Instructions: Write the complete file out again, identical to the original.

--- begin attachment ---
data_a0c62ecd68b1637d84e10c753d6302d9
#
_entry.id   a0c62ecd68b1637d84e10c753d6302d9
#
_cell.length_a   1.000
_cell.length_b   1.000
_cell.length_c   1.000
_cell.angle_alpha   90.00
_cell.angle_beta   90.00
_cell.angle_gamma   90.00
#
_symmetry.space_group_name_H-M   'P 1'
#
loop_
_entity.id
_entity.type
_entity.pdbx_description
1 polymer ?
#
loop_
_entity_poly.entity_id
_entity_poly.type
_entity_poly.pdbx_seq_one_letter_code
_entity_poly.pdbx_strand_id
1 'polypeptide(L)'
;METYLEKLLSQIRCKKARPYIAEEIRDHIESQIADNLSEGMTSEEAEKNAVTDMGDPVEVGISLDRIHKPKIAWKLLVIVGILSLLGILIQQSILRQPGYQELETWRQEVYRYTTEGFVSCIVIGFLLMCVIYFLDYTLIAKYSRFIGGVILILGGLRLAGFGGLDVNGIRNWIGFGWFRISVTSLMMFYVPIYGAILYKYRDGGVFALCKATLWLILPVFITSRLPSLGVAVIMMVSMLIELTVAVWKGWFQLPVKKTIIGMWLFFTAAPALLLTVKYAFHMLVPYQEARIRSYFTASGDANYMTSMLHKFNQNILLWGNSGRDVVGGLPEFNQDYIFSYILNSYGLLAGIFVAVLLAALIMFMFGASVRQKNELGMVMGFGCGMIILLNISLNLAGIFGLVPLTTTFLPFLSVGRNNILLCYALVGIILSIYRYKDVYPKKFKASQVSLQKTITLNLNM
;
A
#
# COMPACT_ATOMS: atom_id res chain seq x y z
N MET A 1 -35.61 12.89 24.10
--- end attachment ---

data_a0c62ecd68b1637d84e10c753d6302d9
#
_entry.id   a0c62ecd68b1637d84e10c753d6302d9
#
_cell.length_a   1.000
_cell.length_b   1.000
_cell.length_c   1.000
_cell.angle_alpha   90.00
_cell.angle_beta   90.00
_cell.angle_gamma   90.00
#
_symmetry.space_group_name_H-M   'P 1'
#
loop_
_entity.id
_entity.type
_entity.pdbx_description
1 polymer ?
#
loop_
_entity_poly.entity_id
_entity_poly.type
_entity_poly.pdbx_seq_one_letter_code
_entity_poly.pdbx_strand_id
1 'polypeptide(L)'
;METYLEKLLSQIRCKKARPYIAEEIRDHIESQIADNLSEGMTSEEAEKNAVTDMGDPVEVGISLDRIHKPKIAWKLLVIVGILSLLGILIQQSILRQPGYQELETWRQEVYRYTTEGFVSCIVIGFLLMCVIYFLDYTLIAKYSRFIGGVILILGGLRLAGFGGLDVNGIRNWIGFGWFRISVTSLMMFYVPIYGAILYKYRDGGVFALCKATLWLILPVFITSRLPSLGVAVIMMVSMLIELTVAVWKGWFQLPVKKTIIGMWLFFTAAPALLLTVKYAFHMLVPYQEARIRSYFTASGDANYMTSMLHKFNQNILLWGNSGRDVVGGLPEFNQDYIFSYILNSYGLLAGIFVAVLLAALIMFMFGASVRQKNELGMVMGFGCGMIILLNISLNLAGIFGLVPLTTTFLPFLSVGRNNILLCYALVGIILSIYRYKDVYPKKFKASQVSLQKTITLNLNM
;
A
#
# COMPACT_ATOMS: atom_id res chain seq x y z
N MET A 1 -35.61 12.89 24.10